Banks' NPL ratio to remain in single digit until 2022: Diokno

By Joann Villanueva

September 22, 2021, 7:23 pm

<p>BSP Governor Benjamin Diokno <em>(file photo)</em></p>

BSP Governor Benjamin Diokno (file photo)

MANILA – Bangko Sentral ng Pilipinas (BSP) Governor Benjamin Diokno is confident that the proportion of non-performing loans (NPLs) of Philippine banks to total loans will remain in single-digit until next year despite the rising soured loans due to the pandemic.  
In a briefing streamed through the central bank’s Facebook page on Wednesday, Diokno attributed the projected single-digit NPL ratio to “banks prudent credit risk management standards, and the operationalization of the Financial Institutions Strategic Transfer or FIST Act.” 
“We estimate that the NPL ratio is likely to pick at 8.2 percent in 2022, which is twice the current NPL ratio, but it will decline in the years thereafter,” he said.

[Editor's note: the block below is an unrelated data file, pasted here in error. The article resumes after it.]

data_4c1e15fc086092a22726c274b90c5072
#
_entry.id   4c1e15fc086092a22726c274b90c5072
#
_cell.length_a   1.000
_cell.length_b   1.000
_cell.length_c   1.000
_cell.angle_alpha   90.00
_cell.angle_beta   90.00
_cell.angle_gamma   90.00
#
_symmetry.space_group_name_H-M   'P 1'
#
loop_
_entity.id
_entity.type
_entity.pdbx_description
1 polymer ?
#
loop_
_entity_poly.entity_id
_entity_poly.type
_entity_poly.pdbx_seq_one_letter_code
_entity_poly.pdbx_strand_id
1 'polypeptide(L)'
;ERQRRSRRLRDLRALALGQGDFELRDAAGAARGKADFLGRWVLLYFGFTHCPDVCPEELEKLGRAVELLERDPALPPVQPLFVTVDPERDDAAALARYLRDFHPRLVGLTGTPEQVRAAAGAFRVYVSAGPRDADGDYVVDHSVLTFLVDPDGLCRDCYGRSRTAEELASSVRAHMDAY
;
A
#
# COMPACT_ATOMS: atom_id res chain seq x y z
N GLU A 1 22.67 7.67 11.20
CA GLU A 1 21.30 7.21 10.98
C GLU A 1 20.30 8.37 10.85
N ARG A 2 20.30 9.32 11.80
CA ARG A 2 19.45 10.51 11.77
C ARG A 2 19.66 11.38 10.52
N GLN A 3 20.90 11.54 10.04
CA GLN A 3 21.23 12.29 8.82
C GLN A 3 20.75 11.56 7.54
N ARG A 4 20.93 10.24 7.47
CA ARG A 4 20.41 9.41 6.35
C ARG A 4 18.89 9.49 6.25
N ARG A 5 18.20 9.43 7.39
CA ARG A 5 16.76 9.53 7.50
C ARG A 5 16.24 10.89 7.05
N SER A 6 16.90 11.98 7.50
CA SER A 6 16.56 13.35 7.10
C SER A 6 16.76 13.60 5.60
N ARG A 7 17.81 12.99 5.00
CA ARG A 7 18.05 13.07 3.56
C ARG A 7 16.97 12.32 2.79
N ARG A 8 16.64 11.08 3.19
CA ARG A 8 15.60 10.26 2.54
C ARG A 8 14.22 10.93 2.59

Diokno said the projected level of NPLs until next year “is significantly lower than that experienced by the banking system during the Asian financial crisis.” 
BSP data show that as of end-July this year, NPL ratio increased to 4.5 percent year-on-year, and the NPL coverage ratio stood at 82.4 percent. 
“We believe that loan quality will remain manageable as both BSP and the banks project the banking sector’s non-performing loan ratio to settle between 5 percent and 6 percent by end-December 2021,” Diokno said in his presentation. 
He said the operationalization of the FIST Act “will provide banks with a stand-by facility to offload their non-performing assets in case these post a sharp increase.”
FIST Act, or Republic Act 11523, was signed into law on Feb. 16, 2021. 
It is aimed to help financial institutions manage their non-performing assets (NPAs) by encouraging the private sector to manage, collect, and dispose of these assets and help rehabilitate distressed banks. 
Diokno said some banks have indicated an interest in disposing of their NPAs under this law. 
“They are just awaiting advice from the Securities and Exchange Commission as regards to FIST corporations, which SEC has (a) rule for establishment,” he added. (PNA)